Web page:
Such meticulous attention to detail has led some mainstream re-enactors to nickname their progressive brethren “stitch-counters.”
“They get a little bit elitist in their attitude and they can be a little snarky at times,” said Dennis Rohrbaugh, a contractor from Chambersburg, Pa., who’s leading about 150 re-enactors to the mainstream event produced by Civil War Heritage of Gettysburg, Pa.
Rohrbaugh said mainstreamers and progressives share plenty of common ground, but there’s only so much realism he can stand.
“Just because soldiers at the time had dysentery doesn’t mean we have to go out and have dysentery,” Rohrbaugh said. He’s not above hiding a cooler at camp to keep food safely chilled.
Civil War Heritage leader Kirk E. Douglas Sr. said the rules are looser at his mainstream event because it’s a show for spectators. People might come for the 68-gun artillery battle and the Civil War Balloon Corps – although there were no hot-air balloons at Antietam – and learn something in the process.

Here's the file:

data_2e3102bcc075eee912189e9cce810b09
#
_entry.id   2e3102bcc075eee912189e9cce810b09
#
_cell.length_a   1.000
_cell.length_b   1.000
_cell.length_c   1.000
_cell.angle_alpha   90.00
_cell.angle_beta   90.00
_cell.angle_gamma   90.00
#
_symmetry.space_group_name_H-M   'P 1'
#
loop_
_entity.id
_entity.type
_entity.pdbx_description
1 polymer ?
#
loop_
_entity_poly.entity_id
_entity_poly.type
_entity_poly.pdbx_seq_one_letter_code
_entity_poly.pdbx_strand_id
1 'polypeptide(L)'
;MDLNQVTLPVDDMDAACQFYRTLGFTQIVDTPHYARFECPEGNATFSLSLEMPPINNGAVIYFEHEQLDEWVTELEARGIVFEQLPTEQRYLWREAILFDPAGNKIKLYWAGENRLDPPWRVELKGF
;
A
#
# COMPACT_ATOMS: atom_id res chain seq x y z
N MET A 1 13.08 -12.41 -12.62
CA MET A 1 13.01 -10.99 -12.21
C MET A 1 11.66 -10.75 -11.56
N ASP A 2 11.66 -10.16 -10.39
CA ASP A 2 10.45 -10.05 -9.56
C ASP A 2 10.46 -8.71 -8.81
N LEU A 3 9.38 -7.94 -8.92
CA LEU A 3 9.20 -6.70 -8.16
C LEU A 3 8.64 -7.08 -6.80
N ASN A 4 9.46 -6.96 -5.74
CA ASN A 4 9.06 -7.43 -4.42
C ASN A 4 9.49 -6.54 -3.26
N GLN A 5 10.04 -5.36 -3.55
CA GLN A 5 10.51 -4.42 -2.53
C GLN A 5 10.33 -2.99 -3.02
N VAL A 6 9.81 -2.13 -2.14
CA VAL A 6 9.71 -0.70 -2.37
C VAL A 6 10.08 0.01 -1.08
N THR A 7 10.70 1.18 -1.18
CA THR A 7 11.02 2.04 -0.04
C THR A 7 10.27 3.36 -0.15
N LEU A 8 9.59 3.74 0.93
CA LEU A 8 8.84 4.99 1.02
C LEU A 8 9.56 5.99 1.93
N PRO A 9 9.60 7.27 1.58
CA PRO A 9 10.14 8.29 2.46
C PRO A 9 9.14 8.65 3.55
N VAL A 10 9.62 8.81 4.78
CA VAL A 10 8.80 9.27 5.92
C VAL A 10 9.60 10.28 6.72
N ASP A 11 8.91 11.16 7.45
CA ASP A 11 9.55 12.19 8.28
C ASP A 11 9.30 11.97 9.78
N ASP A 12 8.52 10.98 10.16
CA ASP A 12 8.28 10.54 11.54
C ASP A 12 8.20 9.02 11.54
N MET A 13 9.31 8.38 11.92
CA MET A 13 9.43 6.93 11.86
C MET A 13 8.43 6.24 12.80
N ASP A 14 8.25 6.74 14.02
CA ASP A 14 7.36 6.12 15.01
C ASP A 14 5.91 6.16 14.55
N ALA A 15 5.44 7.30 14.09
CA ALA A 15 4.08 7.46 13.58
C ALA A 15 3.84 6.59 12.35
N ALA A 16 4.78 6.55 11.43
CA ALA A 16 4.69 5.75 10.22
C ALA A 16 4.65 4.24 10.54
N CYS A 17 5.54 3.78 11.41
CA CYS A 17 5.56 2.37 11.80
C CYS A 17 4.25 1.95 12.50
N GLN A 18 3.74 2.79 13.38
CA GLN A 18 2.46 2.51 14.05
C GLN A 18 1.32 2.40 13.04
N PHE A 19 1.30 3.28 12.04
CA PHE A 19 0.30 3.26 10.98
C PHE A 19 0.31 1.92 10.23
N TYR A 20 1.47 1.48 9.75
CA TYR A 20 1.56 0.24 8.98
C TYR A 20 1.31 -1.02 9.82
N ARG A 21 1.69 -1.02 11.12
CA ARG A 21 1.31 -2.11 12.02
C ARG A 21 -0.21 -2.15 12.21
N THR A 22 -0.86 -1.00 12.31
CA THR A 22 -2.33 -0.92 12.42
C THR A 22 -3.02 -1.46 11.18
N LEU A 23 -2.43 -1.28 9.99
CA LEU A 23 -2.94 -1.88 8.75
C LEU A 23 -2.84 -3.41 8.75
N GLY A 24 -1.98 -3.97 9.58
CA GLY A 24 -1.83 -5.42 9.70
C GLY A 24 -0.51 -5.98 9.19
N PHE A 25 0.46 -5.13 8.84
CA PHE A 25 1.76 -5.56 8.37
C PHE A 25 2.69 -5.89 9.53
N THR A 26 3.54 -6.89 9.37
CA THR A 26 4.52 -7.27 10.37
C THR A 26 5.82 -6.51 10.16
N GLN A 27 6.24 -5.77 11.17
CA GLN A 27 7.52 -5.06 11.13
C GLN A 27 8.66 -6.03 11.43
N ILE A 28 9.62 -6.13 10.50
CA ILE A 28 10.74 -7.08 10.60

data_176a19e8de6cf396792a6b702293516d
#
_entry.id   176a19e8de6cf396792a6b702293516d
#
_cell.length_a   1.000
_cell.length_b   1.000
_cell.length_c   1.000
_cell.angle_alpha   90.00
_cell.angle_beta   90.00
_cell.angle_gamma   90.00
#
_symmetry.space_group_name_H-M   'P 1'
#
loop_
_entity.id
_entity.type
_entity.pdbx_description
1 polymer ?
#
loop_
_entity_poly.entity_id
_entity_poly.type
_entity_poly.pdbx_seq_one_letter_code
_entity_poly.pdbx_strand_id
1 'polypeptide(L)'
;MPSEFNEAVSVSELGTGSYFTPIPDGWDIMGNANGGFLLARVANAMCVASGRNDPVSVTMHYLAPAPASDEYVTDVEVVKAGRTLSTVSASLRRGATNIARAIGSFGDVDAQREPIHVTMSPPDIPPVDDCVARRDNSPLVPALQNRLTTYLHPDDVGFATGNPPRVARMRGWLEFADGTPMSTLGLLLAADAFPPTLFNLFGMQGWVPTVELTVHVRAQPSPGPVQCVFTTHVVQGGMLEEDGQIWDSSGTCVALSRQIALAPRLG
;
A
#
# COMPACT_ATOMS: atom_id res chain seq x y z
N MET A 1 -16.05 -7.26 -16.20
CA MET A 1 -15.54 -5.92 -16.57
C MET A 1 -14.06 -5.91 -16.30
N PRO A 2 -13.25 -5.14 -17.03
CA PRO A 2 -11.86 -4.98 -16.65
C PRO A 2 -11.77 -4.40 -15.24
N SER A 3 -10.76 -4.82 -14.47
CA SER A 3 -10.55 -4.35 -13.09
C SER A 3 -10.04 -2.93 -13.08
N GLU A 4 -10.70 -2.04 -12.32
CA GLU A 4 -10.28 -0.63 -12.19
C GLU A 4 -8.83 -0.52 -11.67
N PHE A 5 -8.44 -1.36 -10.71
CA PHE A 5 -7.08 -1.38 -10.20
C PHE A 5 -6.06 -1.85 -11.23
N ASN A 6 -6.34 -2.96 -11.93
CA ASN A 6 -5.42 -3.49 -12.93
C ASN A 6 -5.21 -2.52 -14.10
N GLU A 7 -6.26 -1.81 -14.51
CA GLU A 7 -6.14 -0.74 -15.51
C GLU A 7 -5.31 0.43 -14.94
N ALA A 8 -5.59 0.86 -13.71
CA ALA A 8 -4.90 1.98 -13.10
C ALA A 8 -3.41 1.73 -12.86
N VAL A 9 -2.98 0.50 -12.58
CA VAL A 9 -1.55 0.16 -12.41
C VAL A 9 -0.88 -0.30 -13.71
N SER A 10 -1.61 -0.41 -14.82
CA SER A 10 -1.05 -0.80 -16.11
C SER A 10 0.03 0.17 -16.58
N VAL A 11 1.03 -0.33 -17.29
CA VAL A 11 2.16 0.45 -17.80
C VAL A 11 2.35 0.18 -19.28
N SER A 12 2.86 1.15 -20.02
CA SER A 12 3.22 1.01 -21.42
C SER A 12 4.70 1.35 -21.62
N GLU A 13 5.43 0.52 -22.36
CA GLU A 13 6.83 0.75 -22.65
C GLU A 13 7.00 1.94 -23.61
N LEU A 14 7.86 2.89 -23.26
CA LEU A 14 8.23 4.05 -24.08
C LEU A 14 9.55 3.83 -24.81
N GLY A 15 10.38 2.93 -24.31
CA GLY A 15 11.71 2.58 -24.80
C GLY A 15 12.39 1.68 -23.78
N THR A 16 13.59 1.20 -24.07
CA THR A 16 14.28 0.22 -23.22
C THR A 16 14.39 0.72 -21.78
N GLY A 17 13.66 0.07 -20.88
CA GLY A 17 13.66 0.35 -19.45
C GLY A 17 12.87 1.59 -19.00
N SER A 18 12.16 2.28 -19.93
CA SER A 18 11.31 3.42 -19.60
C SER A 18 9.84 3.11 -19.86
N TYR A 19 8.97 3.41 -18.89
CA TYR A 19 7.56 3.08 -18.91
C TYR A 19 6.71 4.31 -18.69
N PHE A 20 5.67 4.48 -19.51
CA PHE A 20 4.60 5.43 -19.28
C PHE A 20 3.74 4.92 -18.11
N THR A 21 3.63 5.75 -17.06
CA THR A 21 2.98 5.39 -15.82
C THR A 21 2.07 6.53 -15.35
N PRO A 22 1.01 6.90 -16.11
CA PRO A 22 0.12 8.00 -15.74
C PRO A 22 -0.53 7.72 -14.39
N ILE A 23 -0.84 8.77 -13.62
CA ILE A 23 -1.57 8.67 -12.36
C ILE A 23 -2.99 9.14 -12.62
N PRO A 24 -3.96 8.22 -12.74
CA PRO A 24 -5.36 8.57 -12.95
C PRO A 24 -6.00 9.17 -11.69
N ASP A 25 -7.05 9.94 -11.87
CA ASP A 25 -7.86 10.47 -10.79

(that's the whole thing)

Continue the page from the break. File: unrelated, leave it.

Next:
“The history program far exceeds the four hours of battles that we’ll have,” Douglas said.
Christopher L. Smith, a re-enactor from Akron, Ohio, said the dual re-enactments evenly divided members of Birney’s Division, composed of 24 Federal infantry re-enactor units in four states. Smith led a group to the progressive event, while Rohrbaugh headed the mainstream faction.
Smith said the competing events caused confusion in the ranks.
“From a personal standpoint, I’m not necessarily pleased about it, but people can do what they want to do,” he said.